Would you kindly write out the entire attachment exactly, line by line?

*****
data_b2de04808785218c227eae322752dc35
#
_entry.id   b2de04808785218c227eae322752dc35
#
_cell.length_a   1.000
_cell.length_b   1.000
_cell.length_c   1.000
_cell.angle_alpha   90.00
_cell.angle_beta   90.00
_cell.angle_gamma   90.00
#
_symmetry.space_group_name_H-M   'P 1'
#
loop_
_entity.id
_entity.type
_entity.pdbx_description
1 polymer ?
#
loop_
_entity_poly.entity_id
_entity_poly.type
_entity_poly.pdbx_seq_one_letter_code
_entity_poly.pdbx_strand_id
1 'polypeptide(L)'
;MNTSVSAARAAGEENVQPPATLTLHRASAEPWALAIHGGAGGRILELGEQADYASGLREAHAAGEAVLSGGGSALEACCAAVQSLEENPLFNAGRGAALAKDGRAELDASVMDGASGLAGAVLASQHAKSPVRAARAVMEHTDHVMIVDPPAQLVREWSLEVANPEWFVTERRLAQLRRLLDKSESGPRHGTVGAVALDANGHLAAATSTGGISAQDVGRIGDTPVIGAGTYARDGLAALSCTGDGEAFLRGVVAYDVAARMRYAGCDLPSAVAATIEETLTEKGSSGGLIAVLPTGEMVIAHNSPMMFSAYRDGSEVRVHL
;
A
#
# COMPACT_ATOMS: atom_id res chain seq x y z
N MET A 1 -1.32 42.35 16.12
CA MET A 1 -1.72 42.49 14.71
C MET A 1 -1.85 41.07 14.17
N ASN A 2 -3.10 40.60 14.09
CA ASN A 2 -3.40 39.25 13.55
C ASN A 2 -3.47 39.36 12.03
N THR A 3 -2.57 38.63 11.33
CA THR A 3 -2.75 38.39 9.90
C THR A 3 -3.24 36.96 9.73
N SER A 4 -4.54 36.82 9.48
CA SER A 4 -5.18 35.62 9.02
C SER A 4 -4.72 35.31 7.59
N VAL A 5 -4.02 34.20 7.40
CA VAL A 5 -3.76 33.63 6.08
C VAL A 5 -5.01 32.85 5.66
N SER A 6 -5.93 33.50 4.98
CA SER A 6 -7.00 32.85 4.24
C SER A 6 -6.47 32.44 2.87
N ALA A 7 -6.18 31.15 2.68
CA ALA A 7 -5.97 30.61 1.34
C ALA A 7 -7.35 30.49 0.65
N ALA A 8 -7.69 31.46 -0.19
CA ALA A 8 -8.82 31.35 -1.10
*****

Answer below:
data_b2de04808785218c227eae322752dc35
#
_entry.id   b2de04808785218c227eae322752dc35
#
_cell.length_a   1.000
_cell.length_b   1.000
_cell.length_c   1.000
_cell.angle_alpha   90.00
_cell.angle_beta   90.00
_cell.angle_gamma   90.00
#
_symmetry.space_group_name_H-M   'P 1'
#
loop_
_entity.id
_entity.type
_entity.pdbx_description
1 polymer ?
#
loop_
_entity_poly.entity_id
_entity_poly.type
_entity_poly.pdbx_seq_one_letter_code
_entity_poly.pdbx_strand_id
1 'polypeptide(L)'
;MNTSVSAARAAGEENVQPPATLTLHRASAEPWALAIHGGAGGRILELGEQADYASGLREAHAAGEAVLSGGGSALEACCAAVQSLEENPLFNAGRGAALAKDGRAELDASVMDGASGLAGAVLASQHAKSPVRAARAVMEHTDHVMIVDPPAQLVREWSLEVANPEWFVTERRLAQLRRLLDKSESGPRHGTVGAVALDANGHLAAATSTGGISAQDVGRIGDTPVIGAGTYARDGLAALSCTGDGEAFLRGVVAYDVAARMRYAGCDLPSAVAATIEETLTEKGSSGGLIAVLPTGEMVIAHNSPMMFSAYRDGSEVRVHL
;
A
#
# COMPACT_ATOMS: atom_id res chain seq x y z
N MET A 1 -1.32 42.35 16.12
CA MET A 1 -1.72 42.49 14.71
C MET A 1 -1.85 41.07 14.17
N ASN A 2 -3.10 40.60 14.09
CA ASN A 2 -3.40 39.25 13.55
C ASN A 2 -3.47 39.36 12.03
N THR A 3 -2.57 38.63 11.33
CA THR A 3 -2.75 38.39 9.90
C THR A 3 -3.24 36.96 9.73
N SER A 4 -4.54 36.82 9.48
CA SER A 4 -5.18 35.62 9.02
C SER A 4 -4.72 35.31 7.59
N VAL A 5 -4.02 34.20 7.40
CA VAL A 5 -3.76 33.63 6.08
C VAL A 5 -5.01 32.85 5.66
N SER A 6 -5.93 33.50 4.98
CA SER A 6 -7.00 32.85 4.24
C SER A 6 -6.47 32.44 2.87
N ALA A 7 -6.18 31.15 2.68
CA ALA A 7 -5.97 30.61 1.34
C ALA A 7 -7.35 30.49 0.65
N ALA A 8 -7.69 31.46 -0.19
CA ALA A 8 -8.82 31.35 -1.10